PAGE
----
There are plenty of "sacred cows" that should be removed in the implementation of training, regardless of delivery platform. It's before training even occurs that other cows are worshiped. For example, training to fix a performance problem. Training to check the box of some manager's performance. Training for attitude adjustments (only for those in the class).

Sound like a pessimist? Actually I think the industry is making a terrific turn-around. We have to prove we are value-added, or else our function with the sacred cows get cut from the budget.

Anonymous said...

Pointless icebreakers, votive candle images, module re-do's, printing out the brochures from another department, stop-by's by big wigs (how long do I have?)...oh gosh, the tears...so. many. tears. they just keep coming.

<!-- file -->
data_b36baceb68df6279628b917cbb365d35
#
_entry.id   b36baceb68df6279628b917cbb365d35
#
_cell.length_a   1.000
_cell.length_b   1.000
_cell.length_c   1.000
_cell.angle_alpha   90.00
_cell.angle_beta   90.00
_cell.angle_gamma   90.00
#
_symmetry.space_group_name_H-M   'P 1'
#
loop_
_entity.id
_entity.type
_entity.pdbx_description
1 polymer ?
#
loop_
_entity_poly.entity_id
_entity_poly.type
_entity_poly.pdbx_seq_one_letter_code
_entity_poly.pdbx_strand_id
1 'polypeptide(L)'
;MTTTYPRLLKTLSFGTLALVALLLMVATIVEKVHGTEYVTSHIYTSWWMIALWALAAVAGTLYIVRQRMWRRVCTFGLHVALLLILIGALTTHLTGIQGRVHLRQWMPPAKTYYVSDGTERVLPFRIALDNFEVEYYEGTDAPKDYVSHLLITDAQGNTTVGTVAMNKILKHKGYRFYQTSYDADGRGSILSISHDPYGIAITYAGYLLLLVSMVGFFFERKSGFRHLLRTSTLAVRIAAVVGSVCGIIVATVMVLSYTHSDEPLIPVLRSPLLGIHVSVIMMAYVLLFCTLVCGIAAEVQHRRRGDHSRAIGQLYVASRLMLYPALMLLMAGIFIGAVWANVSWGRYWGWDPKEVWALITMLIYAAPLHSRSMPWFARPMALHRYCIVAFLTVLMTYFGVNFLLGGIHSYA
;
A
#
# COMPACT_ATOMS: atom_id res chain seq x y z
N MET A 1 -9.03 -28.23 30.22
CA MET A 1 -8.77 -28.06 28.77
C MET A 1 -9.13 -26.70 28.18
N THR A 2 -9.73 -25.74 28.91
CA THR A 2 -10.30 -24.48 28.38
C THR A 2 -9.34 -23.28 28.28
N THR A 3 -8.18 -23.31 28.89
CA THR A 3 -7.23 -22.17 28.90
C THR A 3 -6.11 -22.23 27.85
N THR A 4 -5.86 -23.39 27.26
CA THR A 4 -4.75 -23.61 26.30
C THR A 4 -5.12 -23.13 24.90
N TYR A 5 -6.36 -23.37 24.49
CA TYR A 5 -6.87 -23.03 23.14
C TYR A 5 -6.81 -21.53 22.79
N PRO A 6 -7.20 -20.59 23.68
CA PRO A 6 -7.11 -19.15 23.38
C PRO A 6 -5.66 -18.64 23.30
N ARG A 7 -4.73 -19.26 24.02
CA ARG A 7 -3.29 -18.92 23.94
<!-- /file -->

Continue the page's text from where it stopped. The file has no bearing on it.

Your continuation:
Greg Friese, MS, NRP said...

Another sacred cow that needs tipping is that learners have to complete the program before they can take the quiz. If they can pass the quiz without actually watching/reading the e-learning program they
a) either knew the information,
b) the quiz was too easy,
c) the quiz did not assess what the writer thought it assessed, or
d) all of the above

Jane Bozarth said...

Not just e-learning. The "if they can pass the quiz" rule applies to traditional classroom training program, for that matter.

I used to have a handout somewhere titled "How to Pass Most Tests". My favorite tip: "It's hardly ever 'E'."

Sreya Dutta said...

A very real list you have here Jane. I so totally agree. I do try to keep in mind when creating training that many instructional designers try to decorate the courses by unnecessary text and colorful graphics without validating if either is relevant to the achievement of the objective. It is better to use clever conceptual graphics that speak more than the text where relevant and save the day for the learner. Short demos teaching the specific task are also very useful.

The point is to be to the point and give the learner what the need to do their job.


Mere said...

I love this...now if we could just get higher ups to read AND understand this...